Joel Mowbray
Fearing President George W. Bush’s remarkably resilient popularity, Democrats have launched a new spin campaign to lay responsibility for the current deficits on last summer’s bipartisan tax cuts. Republicans are merely replying with the defense that the war on terrorism is costly, without pinning the blame on the donkey: Democrats and their spendthrift ways. Conservatives need to seize this golden opportunity to end the fascination with deficits and teach Americans that spending creates fiscal chaos. Since 1980, the size of the federal government has tripled. Even though Washington was operating in the red for most of that period, pork barrel projects and the welfare state grew unabated. With the exception of Ronald Reagan’s 1981 tax cut, which dramatically boosted tax revenues through robust economic growth, taxes were increased as necessary to underwrite liberals’ lavish habits. Given Congress’ freewheeling ways in the past two decades, last year’s tax cut has little to do with causing the present fiasco. Faulting the tax cut for the newfound deficits is like blaming the person who grabbed the last slice of pizza for eating the whole thing. In other words, it’s the spending, stupid! For years, conservatives have battled profligate Democrats and free-spending Republicans to hold down the size of government. To tame the beast, their rhetoric revolved around the deficit. When Washington started taking in more money than it spent, conservatives were quick to note that these new surpluses were the result of excess Social Security taxes. And the lockbox was born. The trouble with basing your arguments on the deficit (or surplus) is best summed up by Americans for Tax Reform president Grover Norquist. The deficit or surplus is a relatively unimportant number sandwiched between two figures of paramount importance: the amount Washington soaks taxpayers for, and the cash expended to operate the federal government. Both these figures have reached obscene levels. With $2 trillion in annual tax revenues, the federal government gobbles up more than 20% of the nation’s gross domestic product. Before September 11th, the only thing stopping Congress from spending every last dime was the political pressure to not spend the Social Security surplus. Now that that keg is tapped, there is no external pressure to limit spending. The lockbox was the last bulwark against the ever-expanding girth of government. Of course the lockbox is a mere fiction, but it’s a beltway myth that was used for good in battling the forces of evil. When a politically appealing program was proposed, such as a prescription drug benefit or a standard-issue pork project, conservatives could stand firm in defense of the Social Security surplus. But without that weapon in their arsenal, conservatives are merely flailing their arms in a lame attempt to stop the tidal wave of new spending. Unquestionably, legitimate homeland defense measures costing tens of billions are essential for our safety, but politicians are wrapping all sorts of pork in American flags and asking voters to salute. Conservatives wouldn’t have been stuck in the lockbox, so to speak, if they had convincingly made the case long ago that the size of government and level of taxation were the things that matter. Sure, a few brave conservatives have backed this cause, but most of the conservative rhetoric had centered on the deficit or surplus as a proxy for the meaningful numbers. But the deficit/surplus game is a shoddy substitute, because liberals can use it to defeat tax cuts or hike taxes, all the while spending more. Remember those so-called “deficit reduction” packages of 1990 and 1993? Remember how spending was cut? Taxes were raised each time, but spending was not reduced either time. Projected spending was brought down, but only in myopic Washington is that considered a cut when actual spending goes up. In fiscal years 1991 and 1994, whose spending bills were approved in the same years as the respective “deficit reduction” acts, spending climbed. Non-defense discretionary outlays, the money that Congress has year-to-year control over, rose by 6.9% in 1991, and 6.1% in 1994—hardly a reduction in the real world. But Democrats were still able to garner kudos for a supposedly Republican objective: reducing the deficit. Republicans are correctly pointing out that September 11th exacerbated fiscal problems by slowing growth, and thus tax revenues, and forcing us to cough up $40 billion as a down payment on recovery and protection. But the fact remains that spendthrift habits created most of the current mess, and the post-9/11 spending spree for items unrelated to recovery or homeland defense are only making matters worse. In order to vanquish the excessive pork and new government programs being peddled by Sen. Tom Daschle and company, conservatives need to remind the American people that, in these times, unnecessary spending is, well, stupid.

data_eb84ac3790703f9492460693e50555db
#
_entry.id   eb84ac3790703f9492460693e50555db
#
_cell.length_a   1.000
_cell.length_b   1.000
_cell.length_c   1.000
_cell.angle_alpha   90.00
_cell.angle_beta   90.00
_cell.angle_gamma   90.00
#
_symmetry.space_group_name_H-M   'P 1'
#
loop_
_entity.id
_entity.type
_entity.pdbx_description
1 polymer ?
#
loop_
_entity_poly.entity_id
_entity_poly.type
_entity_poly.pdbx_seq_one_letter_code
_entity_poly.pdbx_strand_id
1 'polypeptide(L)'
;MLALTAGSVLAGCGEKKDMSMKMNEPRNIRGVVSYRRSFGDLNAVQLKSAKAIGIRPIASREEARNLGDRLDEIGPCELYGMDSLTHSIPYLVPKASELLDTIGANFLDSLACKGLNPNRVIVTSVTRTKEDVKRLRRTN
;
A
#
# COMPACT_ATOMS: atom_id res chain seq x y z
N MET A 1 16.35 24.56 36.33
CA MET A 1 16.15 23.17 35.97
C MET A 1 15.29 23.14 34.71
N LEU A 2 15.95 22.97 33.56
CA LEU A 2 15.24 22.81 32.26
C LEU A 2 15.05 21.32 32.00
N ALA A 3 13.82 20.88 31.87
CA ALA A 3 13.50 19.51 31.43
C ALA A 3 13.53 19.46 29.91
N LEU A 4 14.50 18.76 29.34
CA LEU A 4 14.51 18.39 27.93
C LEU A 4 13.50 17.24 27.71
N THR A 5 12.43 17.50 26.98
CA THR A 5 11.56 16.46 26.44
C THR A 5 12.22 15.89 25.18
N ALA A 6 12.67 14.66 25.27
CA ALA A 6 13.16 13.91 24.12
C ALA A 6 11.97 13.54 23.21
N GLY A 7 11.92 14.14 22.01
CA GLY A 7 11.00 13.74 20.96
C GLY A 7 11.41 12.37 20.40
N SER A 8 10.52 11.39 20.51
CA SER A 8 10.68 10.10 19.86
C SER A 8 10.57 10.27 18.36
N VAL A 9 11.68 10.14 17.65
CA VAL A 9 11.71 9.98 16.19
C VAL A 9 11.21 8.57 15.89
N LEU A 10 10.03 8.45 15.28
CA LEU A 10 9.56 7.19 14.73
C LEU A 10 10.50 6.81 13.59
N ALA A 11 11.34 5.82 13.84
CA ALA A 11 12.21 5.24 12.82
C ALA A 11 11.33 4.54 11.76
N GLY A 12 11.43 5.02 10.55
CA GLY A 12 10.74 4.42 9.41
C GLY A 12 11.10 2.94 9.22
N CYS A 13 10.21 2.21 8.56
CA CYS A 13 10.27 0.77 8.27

Joel Mowbray

Joel Mowbray, who got his start with Townhall.com, is an award-winning investigative journalist, nationally-syndicated columnist and author of Dangerous Diplomacy: How the State Department Threatens America's Security.

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